Craig McMahon, Wood Mackenzie's Lead Upstream Analyst for Australasia, presented "The outlook for Australian Liquefied Natural Gas (LNG)" at APPEA 2010 in Brisbane Tuesday, telling the audience that the prospects for Australian LNG are good with production set to grow, potentially by up to five times from existing levels.
"Realizing all of the 15 proposed gas projects in Australia will be a major challenge and some may fall by the wayside. But the fundamentals of Australian gas are strong and we expect to see its global LNG market share grow significantly over the coming decade," McMahon said.
Wood Mackenzie has completed an analysis of how the Australian Government's new proposed Resource Super Profit Tax (RSPT) might affect development of Queensland's emerging coal seam gas (CSG) to LNG business. McMahon offered, "Applying RSPT won't negate the fundamental commercial viability of these projects, but it could impart significant delays and cause companies to reconsider their investment cases."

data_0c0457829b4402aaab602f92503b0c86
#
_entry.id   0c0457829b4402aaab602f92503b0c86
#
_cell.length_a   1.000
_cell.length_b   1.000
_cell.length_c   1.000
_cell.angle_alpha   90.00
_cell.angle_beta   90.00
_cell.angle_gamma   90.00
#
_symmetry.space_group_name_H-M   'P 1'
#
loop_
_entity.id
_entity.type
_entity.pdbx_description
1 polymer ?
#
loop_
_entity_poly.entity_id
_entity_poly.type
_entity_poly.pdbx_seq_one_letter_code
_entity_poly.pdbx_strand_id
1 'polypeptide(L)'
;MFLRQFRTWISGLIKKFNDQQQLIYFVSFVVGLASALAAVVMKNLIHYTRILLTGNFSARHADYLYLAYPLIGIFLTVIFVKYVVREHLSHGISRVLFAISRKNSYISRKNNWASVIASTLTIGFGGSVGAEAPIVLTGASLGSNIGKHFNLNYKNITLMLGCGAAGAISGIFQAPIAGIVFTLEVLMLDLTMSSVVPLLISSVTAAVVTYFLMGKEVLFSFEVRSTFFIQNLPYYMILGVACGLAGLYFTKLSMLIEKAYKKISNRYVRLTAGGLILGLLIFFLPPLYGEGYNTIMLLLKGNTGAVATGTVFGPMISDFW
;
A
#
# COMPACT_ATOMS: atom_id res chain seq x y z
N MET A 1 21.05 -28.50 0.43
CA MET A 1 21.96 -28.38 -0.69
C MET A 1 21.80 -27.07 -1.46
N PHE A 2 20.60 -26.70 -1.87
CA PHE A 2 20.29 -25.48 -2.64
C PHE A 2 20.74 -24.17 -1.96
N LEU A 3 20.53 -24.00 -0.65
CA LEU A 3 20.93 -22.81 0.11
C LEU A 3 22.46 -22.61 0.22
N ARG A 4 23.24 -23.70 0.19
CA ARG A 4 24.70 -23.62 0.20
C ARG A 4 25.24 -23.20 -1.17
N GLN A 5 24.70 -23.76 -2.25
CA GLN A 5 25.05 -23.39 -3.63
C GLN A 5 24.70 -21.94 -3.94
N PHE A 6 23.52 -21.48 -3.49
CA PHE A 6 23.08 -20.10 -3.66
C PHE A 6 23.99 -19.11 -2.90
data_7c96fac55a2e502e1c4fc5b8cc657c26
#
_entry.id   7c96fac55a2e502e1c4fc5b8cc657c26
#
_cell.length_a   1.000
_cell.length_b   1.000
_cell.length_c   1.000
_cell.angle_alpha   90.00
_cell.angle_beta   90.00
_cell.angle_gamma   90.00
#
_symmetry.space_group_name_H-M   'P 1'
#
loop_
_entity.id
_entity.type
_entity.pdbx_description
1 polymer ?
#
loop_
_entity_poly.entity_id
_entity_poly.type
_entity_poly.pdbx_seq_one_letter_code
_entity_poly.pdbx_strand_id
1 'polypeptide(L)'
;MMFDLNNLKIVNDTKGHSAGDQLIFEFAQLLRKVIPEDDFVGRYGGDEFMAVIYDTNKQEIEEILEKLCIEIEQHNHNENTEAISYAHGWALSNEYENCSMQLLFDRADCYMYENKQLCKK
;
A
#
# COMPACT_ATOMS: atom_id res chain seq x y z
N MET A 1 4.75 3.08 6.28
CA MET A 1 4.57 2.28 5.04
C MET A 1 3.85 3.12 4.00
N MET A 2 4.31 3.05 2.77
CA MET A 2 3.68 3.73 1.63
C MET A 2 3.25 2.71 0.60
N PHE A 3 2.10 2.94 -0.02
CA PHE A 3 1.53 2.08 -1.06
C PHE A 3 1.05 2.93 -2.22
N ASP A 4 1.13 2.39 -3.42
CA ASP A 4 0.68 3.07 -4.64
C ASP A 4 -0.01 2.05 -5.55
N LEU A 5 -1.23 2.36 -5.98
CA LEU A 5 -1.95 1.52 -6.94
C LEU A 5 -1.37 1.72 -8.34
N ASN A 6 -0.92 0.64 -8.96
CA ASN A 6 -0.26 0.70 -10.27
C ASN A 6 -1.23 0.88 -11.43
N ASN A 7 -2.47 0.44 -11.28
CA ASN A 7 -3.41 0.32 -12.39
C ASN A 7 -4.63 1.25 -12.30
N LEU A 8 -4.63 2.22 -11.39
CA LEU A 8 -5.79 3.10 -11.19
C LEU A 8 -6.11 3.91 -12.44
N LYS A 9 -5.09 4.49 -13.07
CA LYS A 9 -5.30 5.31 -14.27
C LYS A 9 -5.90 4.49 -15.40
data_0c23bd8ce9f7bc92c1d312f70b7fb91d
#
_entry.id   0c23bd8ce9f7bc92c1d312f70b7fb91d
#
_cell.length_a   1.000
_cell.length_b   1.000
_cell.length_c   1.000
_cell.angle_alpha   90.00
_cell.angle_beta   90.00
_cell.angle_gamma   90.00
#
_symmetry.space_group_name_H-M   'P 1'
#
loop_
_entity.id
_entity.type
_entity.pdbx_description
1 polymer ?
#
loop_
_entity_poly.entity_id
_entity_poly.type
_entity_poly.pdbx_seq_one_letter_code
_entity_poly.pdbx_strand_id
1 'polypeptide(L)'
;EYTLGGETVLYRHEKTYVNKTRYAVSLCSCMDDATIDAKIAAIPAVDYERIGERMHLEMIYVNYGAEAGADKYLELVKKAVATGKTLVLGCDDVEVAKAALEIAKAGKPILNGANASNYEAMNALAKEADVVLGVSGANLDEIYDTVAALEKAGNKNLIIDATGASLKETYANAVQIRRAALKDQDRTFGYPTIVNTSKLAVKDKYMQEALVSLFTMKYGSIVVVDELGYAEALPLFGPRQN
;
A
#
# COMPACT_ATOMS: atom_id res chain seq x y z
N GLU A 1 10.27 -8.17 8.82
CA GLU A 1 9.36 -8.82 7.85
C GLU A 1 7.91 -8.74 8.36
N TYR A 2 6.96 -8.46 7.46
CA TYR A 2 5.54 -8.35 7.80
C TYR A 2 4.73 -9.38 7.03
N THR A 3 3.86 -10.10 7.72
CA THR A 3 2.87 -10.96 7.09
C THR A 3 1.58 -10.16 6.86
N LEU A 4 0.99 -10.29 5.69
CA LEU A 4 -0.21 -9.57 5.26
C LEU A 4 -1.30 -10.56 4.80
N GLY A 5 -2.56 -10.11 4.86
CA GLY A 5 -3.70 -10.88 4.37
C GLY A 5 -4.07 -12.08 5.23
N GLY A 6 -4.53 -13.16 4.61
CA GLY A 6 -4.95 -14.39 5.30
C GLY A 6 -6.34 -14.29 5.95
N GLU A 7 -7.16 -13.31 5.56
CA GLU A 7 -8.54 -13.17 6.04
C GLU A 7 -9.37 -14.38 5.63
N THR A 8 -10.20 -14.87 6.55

Three CSG to LNG projects -- Queensland Curtis LNG, GLNG and Australia Pacific LNG --hope to take Final Investment Decision (FID) within the next twelve months, which could collectively contribute an additional 20 million metric tonnes per annum (mmtpa) of LNG capacity by 2016. McMahon explained, "We're expecting a combined investment of A$50 billion from these three CSG projects alone. The timing of the RPST announcement and the uncertainty it has created could not have come at a worse time."
McMahon went on to compare the merits of conventional and CSG to LNG projects, "Both development types have their own specific challenges: controlling the high cost of operating offshore remains key for conventional projects, whilst managing ramp-up gas and water production is critical to the success of CSG on a material scale."
Placing Australia in an international perspective McMahon commented, "Whilst there are countries with larger gas reserves, few can compete with Australia's reserves to production ratio of approximately 120 years and its sustained exploration success. Combine this with its advantageous geographical position and low perceived sovereign risk, and it's easy to see why companies have been willing to invest tens of billions of dollars in mega-projects here."